Study sheds new light on link between oral bacteria and disease

Study sheds new light on link between oral bacteria and disease

gum mouth

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Researchers from the Karolinska Institutet in Sweden have identified the bacteria most commonly found in serious oral infections. Few such studies have been done before, and the team now hopes the study can provide deeper insight into the association between oral bacteria and other diseases. The study is published in Microbiological spectrum.

Previous studies have demonstrated clear links between oral health and common diseases, such as cancer, cardiovascular disease, diabetes and Alzheimer’s disease. However, few longitudinal studies have identified the bacteria present in the infected oral and maxillofacial regions. Researchers from Karolinska Institutet have now analyzed samples taken between 2010 and 2020 at Karolinska University Hospital in Sweden from patients with severe oral infections and compiled a list of the most common bacteria.

This was a collaborative study by Professor Margaret Sällberg Chen and Assistant Professor Volkan Özenci’s research groups.

“We report here, for the first time, the microbial composition of bacterial infections from samples taken over a ten-year period in Stockholm County,” says Professor Sällberg Chen from the Department of Dentistry at Karolinska Institutet. “The results show that several bacterial infections linked to systemic diseases are constantly present and some have even increased over the last decade in Stockholm.”

A role in other diseases

The study shows that the most common bacterial phyla among the samples were Firmicutes, Bacteroidetes, Proteobacteria, and Actinobacteria, while the most common genera were Streptococcus spp, Prevotella spp, and Staphylococcus spp.

“Our results provide new insight into the diversity and prevalence of harmful microbes in oral infections,” says Professor Sällberg Chen. “The discovery is not only important for dentistry, it also helps us understand the role of dental infection in patients with underlying diseases. If a certain bacterium infects and causes damage in the mouth, it is very likely that it could harm tissues elsewhere in the body as the infection spreads.”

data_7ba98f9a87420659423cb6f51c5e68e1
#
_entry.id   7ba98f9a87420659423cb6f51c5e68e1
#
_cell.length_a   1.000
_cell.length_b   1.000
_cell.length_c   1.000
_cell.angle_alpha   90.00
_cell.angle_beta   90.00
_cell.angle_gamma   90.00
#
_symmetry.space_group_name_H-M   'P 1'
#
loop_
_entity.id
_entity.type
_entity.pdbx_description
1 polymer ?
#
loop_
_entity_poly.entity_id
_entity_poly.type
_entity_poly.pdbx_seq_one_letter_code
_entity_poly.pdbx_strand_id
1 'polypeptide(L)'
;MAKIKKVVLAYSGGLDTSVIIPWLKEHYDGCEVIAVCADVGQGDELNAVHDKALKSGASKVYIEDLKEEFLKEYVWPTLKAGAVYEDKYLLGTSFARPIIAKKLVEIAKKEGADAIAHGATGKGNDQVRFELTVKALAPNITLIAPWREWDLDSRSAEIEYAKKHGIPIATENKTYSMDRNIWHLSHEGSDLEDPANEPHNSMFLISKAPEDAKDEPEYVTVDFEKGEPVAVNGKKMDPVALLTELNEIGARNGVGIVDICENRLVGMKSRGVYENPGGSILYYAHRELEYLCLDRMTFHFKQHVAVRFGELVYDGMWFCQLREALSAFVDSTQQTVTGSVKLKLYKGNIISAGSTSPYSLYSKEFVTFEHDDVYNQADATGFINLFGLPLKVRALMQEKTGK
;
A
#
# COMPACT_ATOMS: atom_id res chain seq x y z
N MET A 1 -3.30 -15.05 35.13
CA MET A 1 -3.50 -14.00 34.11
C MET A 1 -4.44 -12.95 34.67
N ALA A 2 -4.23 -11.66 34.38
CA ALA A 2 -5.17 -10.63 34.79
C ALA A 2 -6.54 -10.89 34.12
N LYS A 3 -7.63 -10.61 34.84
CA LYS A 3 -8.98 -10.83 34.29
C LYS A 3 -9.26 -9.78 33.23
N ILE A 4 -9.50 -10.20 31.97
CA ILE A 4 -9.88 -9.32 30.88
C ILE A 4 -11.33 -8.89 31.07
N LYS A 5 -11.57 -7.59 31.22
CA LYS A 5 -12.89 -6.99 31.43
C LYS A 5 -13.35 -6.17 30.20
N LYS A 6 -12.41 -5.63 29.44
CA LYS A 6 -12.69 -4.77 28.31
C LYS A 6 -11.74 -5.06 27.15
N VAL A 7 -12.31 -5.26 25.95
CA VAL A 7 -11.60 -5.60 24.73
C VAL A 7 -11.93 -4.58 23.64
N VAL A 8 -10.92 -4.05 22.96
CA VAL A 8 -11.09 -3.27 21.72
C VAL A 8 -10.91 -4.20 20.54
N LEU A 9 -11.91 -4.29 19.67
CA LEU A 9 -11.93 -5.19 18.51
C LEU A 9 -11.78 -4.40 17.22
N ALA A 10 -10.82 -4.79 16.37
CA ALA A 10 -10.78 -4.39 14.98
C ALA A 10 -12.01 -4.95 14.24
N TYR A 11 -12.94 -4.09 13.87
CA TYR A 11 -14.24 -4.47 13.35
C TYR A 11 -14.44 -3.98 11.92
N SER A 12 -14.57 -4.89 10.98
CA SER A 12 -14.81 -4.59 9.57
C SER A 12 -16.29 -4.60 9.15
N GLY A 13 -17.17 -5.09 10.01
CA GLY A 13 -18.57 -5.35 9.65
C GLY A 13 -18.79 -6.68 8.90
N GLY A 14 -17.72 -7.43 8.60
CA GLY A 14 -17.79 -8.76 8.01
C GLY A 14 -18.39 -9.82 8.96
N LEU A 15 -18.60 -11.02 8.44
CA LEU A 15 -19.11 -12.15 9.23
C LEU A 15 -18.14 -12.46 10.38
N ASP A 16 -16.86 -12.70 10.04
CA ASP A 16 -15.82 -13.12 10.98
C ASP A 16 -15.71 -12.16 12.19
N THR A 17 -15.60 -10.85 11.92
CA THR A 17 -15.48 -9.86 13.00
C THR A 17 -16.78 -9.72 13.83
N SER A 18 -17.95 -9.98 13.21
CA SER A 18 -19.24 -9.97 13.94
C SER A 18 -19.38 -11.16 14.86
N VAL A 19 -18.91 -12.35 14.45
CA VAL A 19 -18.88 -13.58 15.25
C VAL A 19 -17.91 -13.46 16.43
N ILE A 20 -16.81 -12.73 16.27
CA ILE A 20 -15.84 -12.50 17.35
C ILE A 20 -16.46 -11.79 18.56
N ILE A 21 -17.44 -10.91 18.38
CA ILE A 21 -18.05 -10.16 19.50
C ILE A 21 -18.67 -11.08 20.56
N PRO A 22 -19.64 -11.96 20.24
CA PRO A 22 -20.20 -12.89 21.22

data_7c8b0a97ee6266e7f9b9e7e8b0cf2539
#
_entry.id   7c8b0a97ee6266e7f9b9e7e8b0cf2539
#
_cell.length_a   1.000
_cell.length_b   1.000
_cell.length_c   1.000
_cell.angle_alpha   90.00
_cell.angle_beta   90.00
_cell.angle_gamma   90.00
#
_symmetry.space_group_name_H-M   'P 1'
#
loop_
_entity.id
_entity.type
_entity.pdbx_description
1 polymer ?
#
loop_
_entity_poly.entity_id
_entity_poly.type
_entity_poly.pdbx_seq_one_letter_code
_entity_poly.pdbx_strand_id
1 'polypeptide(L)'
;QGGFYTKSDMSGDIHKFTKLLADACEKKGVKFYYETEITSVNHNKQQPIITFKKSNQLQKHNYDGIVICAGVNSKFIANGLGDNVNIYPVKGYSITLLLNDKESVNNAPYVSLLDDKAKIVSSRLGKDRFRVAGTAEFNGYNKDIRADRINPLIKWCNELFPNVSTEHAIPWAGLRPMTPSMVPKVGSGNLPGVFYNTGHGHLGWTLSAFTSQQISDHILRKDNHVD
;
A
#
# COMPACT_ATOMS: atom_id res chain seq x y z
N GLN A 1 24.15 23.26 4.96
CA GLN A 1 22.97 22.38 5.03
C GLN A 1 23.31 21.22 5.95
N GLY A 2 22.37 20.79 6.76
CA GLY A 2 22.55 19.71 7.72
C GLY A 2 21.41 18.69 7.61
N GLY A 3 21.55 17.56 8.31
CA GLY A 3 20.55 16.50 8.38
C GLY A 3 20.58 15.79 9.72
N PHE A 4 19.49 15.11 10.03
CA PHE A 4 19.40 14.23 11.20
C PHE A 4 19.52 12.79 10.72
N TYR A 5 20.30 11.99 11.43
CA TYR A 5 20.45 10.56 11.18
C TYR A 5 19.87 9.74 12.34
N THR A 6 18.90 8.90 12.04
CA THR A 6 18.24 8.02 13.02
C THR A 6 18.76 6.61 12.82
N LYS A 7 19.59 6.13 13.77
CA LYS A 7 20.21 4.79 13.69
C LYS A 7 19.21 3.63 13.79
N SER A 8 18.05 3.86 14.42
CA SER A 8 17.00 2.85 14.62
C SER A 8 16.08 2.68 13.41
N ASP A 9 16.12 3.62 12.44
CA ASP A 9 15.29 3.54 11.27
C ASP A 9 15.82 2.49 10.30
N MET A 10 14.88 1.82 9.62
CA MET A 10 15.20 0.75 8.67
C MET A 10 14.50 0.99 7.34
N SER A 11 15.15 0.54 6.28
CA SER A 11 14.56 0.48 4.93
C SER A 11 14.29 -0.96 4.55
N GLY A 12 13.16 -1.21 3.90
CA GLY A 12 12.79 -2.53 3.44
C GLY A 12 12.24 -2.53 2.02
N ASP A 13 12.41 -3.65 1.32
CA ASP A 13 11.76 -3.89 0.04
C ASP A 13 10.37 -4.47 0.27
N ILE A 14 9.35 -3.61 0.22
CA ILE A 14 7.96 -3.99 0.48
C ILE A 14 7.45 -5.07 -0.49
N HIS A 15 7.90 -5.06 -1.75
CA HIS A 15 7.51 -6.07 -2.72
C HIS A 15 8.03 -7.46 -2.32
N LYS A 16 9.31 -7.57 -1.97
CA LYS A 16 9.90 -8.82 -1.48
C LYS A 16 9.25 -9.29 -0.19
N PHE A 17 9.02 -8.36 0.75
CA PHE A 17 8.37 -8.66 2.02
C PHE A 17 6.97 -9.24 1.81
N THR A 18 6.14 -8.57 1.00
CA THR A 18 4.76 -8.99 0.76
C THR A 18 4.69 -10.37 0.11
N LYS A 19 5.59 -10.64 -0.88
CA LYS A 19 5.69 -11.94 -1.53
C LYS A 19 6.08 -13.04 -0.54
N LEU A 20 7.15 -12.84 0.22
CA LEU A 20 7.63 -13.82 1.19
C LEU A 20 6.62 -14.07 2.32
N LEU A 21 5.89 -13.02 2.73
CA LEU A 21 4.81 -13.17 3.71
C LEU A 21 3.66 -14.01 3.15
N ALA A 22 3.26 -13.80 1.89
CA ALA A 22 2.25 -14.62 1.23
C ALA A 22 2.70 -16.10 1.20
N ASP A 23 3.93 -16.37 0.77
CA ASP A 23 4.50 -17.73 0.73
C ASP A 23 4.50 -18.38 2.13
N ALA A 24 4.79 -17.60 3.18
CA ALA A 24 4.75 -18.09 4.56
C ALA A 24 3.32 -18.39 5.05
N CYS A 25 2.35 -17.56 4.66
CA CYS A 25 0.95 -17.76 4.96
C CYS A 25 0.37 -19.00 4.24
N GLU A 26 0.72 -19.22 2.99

The research group has previously shown that the presence of oral bacteria in the pancreas reflects the severity of pancreatic tumors.

Useful method in dental care

The study was conducted using 1,014 samples from as many patients, including 469 women and 545 men, and a mass spectrometry method called MALDI-TOF that quickly identifies individual live bacteria in a sample, but which is rarely used in dental care.

“Our study was a single-center epidemiological study and to ensure the validity of the results, we need to do more and larger studies,” says Volkan Özenci from the Department of Laboratory Medicine at Karolinska Institutet. “We now hope that dentists will collaborate more with clinical microbiology laboratories to better understand the bacteria responsible for dental infections, improve the diagnosis and the therapeutic management of oral infections.”

The study is part of Khaled Al-Manei’s doctoral thesis, the next step of which is a similar epidemiological study of fungal infections in the mouth that aims to identify new fungi and microbes and understand the causes of their possible malignancy.

More information:
Volkan Özenci et al, Clinical microbial identification of severe oral infections by MALDI-TOF mass spectrometry in Stockholm County: an 11-year epidemiological investigation (2010-2020), Microbiological spectrum (2022). DOI: 10.1128/spectrum.02487-22

Provided by Karolinska Institutet

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